Though it looks high tech with an LCD screen, this budget-friendly straightener has impressed Amazon reviewers everywhere. "I have very thick curly/wavy hair and in a matter of 45 minutes my hair was the straightest I’ve ever been able to get it by doing my hair on my own," wrote one reviewer from Florida, who said her straight hair managed to endure the state's humid climate.
When you apply heat to your hair, which is not a living thing, you’re essentially cooking it. And, just like food, it’s easy to overdo it. Short of actually searing your hair, you still run the risk of drying out each strand, which can lead to breakage and split ends over time. Every head of hair is different, and each type of hair has an optimal flat-iron temperature. Some locks need extremely high temperatures to relax — coarse hair or those with kinky hair need 380 degrees F or above. Others need hardly any heat at all — fine or damaged hair should be good below 300 degrees.
Celebrity hair stylist Priscilla Valles’s go-to straightner is the classic GHD 1-inch straightener. “I start in the nape and bring down small sections, one row at a time and I use a GHD flat Iron with a comb in the other hand,” says Valles. “I place the comb in front of the iron while ironing at the same time in a slow motion all the way down. Never stopping cause that will cause dents in the hair. At the end a dime size of ouai rose from top to bottom just to add some shine and control any fly aways!”
Do you have curly, dry hair? Thick, color-treated hair? Short, straight hair? Fine, kinky hair? Finding the right flat iron for you really depends on your hair type. Heat and plate types are an important factor in this. Your flat iron should reach and maintain the right temperature and be made from the plate material that works best for you. While most will work well on a variety of hair types, pay close attention to reviews from people with hair similar to yours (bonus points if they include before and after pictures).
Those with fine hair can keep the straightener at a lower temperature, while those with thick hair can increase the temperature to ensure they'll walk away with the same smooth results. No matter your hair type, the floating plate design and the curved edges of the plates themselves prevent any snagging or damage so your hair will glide through smoothly.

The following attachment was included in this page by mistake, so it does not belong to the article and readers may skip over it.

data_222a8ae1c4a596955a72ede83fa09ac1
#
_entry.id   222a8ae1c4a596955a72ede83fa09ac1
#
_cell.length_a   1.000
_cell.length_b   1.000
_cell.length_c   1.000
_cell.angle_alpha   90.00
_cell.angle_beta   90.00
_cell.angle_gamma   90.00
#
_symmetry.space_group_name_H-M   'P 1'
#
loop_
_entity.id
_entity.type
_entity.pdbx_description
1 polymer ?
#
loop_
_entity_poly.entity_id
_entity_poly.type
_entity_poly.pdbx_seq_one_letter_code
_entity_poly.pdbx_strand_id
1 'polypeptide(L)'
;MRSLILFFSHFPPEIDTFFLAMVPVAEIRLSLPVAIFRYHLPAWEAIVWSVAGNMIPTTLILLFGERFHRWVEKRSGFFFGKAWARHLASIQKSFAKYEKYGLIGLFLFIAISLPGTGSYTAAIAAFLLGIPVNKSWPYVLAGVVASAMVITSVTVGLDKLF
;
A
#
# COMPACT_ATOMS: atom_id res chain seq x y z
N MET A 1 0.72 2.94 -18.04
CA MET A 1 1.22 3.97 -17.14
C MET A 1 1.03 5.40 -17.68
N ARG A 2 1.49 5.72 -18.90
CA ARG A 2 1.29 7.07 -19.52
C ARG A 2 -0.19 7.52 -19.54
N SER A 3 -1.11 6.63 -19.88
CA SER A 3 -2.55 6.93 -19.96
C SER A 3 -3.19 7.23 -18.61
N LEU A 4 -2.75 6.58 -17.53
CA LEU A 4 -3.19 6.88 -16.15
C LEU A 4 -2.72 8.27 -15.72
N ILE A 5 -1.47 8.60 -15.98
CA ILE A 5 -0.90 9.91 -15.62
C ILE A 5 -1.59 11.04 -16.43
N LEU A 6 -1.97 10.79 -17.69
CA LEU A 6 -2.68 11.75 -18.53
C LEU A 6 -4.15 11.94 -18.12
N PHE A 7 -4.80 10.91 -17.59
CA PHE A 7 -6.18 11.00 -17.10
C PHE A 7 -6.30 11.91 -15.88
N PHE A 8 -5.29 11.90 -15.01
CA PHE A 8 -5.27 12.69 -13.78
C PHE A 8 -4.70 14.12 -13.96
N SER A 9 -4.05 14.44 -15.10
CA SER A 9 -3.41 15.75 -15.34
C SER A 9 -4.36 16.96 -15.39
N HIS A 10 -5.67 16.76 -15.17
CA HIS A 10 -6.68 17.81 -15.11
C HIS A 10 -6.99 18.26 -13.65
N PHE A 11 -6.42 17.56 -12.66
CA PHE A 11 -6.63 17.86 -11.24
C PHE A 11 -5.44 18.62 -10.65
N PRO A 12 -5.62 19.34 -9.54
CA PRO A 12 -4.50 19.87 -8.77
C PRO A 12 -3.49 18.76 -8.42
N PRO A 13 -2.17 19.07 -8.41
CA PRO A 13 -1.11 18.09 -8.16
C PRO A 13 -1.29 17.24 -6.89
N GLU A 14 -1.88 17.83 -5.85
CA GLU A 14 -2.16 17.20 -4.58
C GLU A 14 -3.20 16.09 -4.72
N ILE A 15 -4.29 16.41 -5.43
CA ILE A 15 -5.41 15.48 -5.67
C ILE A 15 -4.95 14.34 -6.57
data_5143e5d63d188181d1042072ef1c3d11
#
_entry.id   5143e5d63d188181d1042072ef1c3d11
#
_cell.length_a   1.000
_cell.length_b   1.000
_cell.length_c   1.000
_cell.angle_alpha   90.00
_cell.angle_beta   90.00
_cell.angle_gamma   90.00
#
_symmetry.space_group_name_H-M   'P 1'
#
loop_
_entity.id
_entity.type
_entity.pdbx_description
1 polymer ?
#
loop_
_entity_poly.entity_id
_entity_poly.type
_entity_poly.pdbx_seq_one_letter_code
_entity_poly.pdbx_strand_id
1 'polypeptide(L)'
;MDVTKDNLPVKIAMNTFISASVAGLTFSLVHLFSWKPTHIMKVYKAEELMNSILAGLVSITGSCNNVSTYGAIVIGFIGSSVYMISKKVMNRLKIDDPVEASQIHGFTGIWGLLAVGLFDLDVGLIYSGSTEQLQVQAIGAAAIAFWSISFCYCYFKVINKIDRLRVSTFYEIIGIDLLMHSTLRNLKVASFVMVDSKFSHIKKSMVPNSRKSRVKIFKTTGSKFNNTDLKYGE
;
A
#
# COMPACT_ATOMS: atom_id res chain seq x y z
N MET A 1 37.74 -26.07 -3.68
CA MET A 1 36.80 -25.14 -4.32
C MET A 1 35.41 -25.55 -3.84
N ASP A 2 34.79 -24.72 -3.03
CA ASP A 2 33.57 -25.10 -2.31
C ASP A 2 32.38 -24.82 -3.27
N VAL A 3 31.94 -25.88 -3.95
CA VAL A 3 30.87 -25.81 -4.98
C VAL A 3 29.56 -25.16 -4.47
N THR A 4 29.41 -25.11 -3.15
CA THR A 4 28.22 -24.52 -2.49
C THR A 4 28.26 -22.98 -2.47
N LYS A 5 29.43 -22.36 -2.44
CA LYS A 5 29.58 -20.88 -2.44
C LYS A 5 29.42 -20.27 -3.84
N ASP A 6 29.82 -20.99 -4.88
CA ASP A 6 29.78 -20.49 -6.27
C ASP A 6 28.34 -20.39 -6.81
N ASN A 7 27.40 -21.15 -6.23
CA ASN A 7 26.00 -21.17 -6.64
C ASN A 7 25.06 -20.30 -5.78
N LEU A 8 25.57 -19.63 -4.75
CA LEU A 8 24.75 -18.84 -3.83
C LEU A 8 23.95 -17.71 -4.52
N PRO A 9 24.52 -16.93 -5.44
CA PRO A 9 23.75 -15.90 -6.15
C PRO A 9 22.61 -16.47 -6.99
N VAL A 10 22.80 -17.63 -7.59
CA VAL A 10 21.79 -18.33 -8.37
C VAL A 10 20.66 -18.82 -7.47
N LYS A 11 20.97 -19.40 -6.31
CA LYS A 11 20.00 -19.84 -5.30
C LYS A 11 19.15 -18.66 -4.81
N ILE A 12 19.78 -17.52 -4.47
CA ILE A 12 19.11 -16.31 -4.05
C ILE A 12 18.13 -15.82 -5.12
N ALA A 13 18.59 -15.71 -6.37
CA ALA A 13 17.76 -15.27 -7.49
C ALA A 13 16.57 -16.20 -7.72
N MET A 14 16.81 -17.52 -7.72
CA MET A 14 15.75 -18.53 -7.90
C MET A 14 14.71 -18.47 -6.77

Early hair straightening systems relied on harsh chemicals that tended to damage the hair. In the 1870s, the French hairdresser Marcel Grateau introduced heated metal hair care implements such as hot combs to straighten hair. Madame C.J. Walker used combs with wider teeth and popularized their use together with her system of chemical scalp preparation and straightening lotions.[3] Her mentor Annie Malone is sometimes said to have patented the hot comb.[4] Heated metal implements slide more easily through the hair, reducing damage and dryness. Women in the 1960s sometimes used clothing irons to straighten their hair.
The titanium plates in the BaByliss Pro Nano Titanium Straightening Iron were designed to conduct high levels of heat (again, up to 450° F!) in a short amount of time. Coupled with the Nanotechnology that is packed in each plate, this hair straightener is ideal for anyone that experiences unwanted frizz or static on a regular basis! The titanium also acts as a barrier from corrosion keeping your hair straightener and precious strands free of build-up for years to come!
If you want to achieve sleek, pin-straight hair, a high-quality hair straightener should be in your beauty arsenal. A hair straightener, also known as a flat iron, smooths the follicle of your hair between two heated plates. Some hair straighteners can even do double duty, creating loose waves and curls without the frizz. So how to choose the best hair straightener for you, and get those shampoo commercial-worthy locks? There are several things to consider to make sure you'll get the best style result, but the most important is hair type.
The plates in this techy tool house an internal microchip that constantly measures and maintains an even temperature. With no random hot or cold spots, you'll get smoother, straighter, strands in fewer passes. (Spoiler alert: Fewer passes equal less damage). Adjustable temperature settings — from 260 to 410 degrees — make this ideal for any and every hair texture.
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